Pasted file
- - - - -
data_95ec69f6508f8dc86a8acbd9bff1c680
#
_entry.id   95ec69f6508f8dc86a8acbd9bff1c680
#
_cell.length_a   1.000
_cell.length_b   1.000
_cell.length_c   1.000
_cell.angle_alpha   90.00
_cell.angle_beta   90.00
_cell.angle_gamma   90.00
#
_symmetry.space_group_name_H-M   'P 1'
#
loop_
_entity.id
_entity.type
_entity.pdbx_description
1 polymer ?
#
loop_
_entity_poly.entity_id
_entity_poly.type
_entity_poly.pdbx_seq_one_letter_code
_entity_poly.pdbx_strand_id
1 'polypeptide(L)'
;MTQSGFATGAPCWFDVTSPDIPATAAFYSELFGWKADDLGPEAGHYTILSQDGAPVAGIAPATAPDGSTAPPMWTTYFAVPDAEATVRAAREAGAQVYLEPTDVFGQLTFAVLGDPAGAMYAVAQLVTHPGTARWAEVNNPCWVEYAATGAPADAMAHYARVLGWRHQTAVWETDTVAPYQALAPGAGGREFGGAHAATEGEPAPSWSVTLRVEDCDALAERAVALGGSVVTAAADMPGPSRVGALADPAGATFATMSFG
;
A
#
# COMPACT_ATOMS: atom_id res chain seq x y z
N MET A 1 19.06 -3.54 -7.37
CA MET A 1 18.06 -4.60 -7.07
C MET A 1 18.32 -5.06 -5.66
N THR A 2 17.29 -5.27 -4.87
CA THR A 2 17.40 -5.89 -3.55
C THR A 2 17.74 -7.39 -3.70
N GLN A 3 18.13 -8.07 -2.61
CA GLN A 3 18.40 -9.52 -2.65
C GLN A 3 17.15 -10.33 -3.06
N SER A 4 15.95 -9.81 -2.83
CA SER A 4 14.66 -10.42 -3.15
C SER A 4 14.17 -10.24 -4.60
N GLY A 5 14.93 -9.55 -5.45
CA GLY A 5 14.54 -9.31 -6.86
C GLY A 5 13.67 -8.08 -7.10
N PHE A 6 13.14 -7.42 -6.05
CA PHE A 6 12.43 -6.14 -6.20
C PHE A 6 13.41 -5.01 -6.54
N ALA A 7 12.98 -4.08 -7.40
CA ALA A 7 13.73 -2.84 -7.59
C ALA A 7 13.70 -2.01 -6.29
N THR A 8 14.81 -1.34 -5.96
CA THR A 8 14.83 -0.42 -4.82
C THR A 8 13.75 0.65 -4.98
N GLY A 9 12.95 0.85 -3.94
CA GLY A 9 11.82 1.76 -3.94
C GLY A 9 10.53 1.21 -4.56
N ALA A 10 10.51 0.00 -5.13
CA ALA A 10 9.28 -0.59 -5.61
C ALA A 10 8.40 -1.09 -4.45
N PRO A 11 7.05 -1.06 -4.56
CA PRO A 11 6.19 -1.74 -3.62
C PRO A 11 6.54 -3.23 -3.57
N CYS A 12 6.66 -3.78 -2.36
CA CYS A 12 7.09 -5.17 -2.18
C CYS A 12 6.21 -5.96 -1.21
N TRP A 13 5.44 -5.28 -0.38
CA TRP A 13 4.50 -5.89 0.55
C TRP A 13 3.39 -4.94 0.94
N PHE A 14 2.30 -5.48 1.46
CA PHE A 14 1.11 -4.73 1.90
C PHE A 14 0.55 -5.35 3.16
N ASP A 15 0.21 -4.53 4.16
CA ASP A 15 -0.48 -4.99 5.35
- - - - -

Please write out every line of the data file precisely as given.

data_95ec69f6508f8dc86a8acbd9bff1c680
#
_entry.id   95ec69f6508f8dc86a8acbd9bff1c680
#
_cell.length_a   1.000
_cell.length_b   1.000
_cell.length_c   1.000
_cell.angle_alpha   90.00
_cell.angle_beta   90.00
_cell.angle_gamma   90.00
#
_symmetry.space_group_name_H-M   'P 1'
#
loop_
_entity.id
_entity.type
_entity.pdbx_description
1 polymer ?
#
loop_
_entity_poly.entity_id
_entity_poly.type
_entity_poly.pdbx_seq_one_letter_code
_entity_poly.pdbx_strand_id
1 'polypeptide(L)'
;MTQSGFATGAPCWFDVTSPDIPATAAFYSELFGWKADDLGPEAGHYTILSQDGAPVAGIAPATAPDGSTAPPMWTTYFAVPDAEATVRAAREAGAQVYLEPTDVFGQLTFAVLGDPAGAMYAVAQLVTHPGTARWAEVNNPCWVEYAATGAPADAMAHYARVLGWRHQTAVWETDTVAPYQALAPGAGGREFGGAHAATEGEPAPSWSVTLRVEDCDALAERAVALGGSVVTAAADMPGPSRVGALADPAGATFATMSFG
;
A
#
# COMPACT_ATOMS: atom_id res chain seq x y z
N MET A 1 19.06 -3.54 -7.37
CA MET A 1 18.06 -4.60 -7.07
C MET A 1 18.32 -5.06 -5.66
N THR A 2 17.29 -5.27 -4.87
CA THR A 2 17.40 -5.89 -3.55
C THR A 2 17.74 -7.39 -3.70
N GLN A 3 18.13 -8.07 -2.61
CA GLN A 3 18.40 -9.52 -2.65
C GLN A 3 17.15 -10.33 -3.06
N SER A 4 15.95 -9.81 -2.83
CA SER A 4 14.66 -10.42 -3.15
C SER A 4 14.17 -10.24 -4.60
N GLY A 5 14.93 -9.55 -5.45
CA GLY A 5 14.54 -9.31 -6.86
C GLY A 5 13.67 -8.08 -7.10
N PHE A 6 13.14 -7.42 -6.05
CA PHE A 6 12.43 -6.14 -6.20
C PHE A 6 13.41 -5.01 -6.54
N ALA A 7 12.98 -4.08 -7.40
CA ALA A 7 13.73 -2.84 -7.59
C ALA A 7 13.70 -2.01 -6.29
N THR A 8 14.81 -1.34 -5.96
CA THR A 8 14.83 -0.42 -4.82
C THR A 8 13.75 0.65 -4.98
N GLY A 9 12.95 0.85 -3.94
CA GLY A 9 11.82 1.76 -3.94
C GLY A 9 10.53 1.21 -4.56
N ALA A 10 10.51 0.00 -5.13
CA ALA A 10 9.28 -0.59 -5.61
C ALA A 10 8.40 -1.09 -4.45
N PRO A 11 7.05 -1.06 -4.56
CA PRO A 11 6.19 -1.74 -3.62
C PRO A 11 6.54 -3.23 -3.57
N CYS A 12 6.66 -3.78 -2.36
CA CYS A 12 7.09 -5.17 -2.18
C CYS A 12 6.21 -5.96 -1.21
N TRP A 13 5.44 -5.28 -0.38
CA TRP A 13 4.50 -5.89 0.55
C TRP A 13 3.39 -4.94 0.94
N PHE A 14 2.30 -5.48 1.46
CA PHE A 14 1.11 -4.73 1.90
C PHE A 14 0.55 -5.35 3.16
N ASP A 15 0.21 -4.53 4.16
CA ASP A 15 -0.48 -4.99 5.35